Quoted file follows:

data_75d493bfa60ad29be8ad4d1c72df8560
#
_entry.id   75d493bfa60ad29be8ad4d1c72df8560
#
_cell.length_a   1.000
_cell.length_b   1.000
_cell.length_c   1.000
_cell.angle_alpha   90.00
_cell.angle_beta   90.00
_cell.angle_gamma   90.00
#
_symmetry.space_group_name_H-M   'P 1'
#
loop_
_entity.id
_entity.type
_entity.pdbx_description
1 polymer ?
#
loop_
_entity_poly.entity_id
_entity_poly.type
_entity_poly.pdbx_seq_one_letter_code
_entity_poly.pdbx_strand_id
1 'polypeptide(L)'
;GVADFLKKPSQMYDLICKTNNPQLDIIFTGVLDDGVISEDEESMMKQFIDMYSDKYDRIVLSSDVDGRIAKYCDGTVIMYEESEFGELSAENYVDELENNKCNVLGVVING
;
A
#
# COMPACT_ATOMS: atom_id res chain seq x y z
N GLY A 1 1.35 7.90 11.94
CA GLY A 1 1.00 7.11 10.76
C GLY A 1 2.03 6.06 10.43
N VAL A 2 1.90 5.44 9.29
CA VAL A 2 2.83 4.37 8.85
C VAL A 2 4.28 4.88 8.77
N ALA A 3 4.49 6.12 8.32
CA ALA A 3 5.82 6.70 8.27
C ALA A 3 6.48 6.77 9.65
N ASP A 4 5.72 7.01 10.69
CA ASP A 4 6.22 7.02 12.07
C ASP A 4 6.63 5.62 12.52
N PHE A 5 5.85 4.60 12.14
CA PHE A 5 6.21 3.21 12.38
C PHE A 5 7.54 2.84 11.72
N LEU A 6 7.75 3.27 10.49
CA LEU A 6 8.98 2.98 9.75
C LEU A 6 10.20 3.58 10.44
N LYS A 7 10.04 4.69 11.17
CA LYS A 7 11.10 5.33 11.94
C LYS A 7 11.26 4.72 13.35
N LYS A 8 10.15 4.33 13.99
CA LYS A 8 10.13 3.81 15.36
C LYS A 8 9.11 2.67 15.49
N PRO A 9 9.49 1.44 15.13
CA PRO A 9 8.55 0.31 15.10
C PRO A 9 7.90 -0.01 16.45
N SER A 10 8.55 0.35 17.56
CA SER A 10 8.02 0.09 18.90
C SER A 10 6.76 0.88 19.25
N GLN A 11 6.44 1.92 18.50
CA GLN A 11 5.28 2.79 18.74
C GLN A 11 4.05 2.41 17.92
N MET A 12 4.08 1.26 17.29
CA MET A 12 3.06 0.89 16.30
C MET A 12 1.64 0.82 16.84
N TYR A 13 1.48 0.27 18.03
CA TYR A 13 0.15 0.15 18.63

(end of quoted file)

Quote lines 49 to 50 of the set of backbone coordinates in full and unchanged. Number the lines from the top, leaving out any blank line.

N LYS A 7 10.04 4.69 11.17
CA LYS A 7 11.10 5.33 11.94